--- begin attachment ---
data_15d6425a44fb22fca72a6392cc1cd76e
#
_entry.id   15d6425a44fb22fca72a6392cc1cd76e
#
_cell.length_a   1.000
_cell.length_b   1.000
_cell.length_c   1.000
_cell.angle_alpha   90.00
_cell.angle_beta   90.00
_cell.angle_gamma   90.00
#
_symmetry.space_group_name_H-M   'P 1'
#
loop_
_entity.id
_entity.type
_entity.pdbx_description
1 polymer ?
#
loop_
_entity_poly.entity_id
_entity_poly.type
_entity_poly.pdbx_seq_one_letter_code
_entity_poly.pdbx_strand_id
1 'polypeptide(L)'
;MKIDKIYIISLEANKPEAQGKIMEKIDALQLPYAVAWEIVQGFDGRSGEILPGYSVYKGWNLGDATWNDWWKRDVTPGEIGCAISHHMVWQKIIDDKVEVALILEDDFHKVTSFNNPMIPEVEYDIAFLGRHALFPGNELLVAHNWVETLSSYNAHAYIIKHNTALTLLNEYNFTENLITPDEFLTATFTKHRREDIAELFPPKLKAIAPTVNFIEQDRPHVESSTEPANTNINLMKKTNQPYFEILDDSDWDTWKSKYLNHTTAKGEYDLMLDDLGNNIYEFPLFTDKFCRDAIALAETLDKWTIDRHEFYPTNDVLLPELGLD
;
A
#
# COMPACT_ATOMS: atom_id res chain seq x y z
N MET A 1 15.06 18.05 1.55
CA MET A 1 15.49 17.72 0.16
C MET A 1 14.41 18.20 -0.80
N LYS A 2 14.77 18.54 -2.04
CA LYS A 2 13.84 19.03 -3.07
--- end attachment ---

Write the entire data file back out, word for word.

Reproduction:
data_15d6425a44fb22fca72a6392cc1cd76e
#
_entry.id   15d6425a44fb22fca72a6392cc1cd76e
#
_cell.length_a   1.000
_cell.length_b   1.000
_cell.length_c   1.000
_cell.angle_alpha   90.00
_cell.angle_beta   90.00
_cell.angle_gamma   90.00
#
_symmetry.space_group_name_H-M   'P 1'
#
loop_
_entity.id
_entity.type
_entity.pdbx_description
1 polymer ?
#
loop_
_entity_poly.entity_id
_entity_poly.type
_entity_poly.pdbx_seq_one_letter_code
_entity_poly.pdbx_strand_id
1 'polypeptide(L)'
;MKIDKIYIISLEANKPEAQGKIMEKIDALQLPYAVAWEIVQGFDGRSGEILPGYSVYKGWNLGDATWNDWWKRDVTPGEIGCAISHHMVWQKIIDDKVEVALILEDDFHKVTSFNNPMIPEVEYDIAFLGRHALFPGNELLVAHNWVETLSSYNAHAYIIKHNTALTLLNEYNFTENLITPDEFLTATFTKHRREDIAELFPPKLKAIAPTVNFIEQDRPHVESSTEPANTNINLMKKTNQPYFEILDDSDWDTWKSKYLNHTTAKGEYDLMLDDLGNNIYEFPLFTDKFCRDAIALAETLDKWTIDRHEFYPTNDVLLPELGLD
;
A
#
# COMPACT_ATOMS: atom_id res chain seq x y z
N MET A 1 15.06 18.05 1.55
CA MET A 1 15.49 17.72 0.16
C MET A 1 14.41 18.20 -0.80
N LYS A 2 14.77 18.54 -2.04
CA LYS A 2 13.84 19.03 -3.07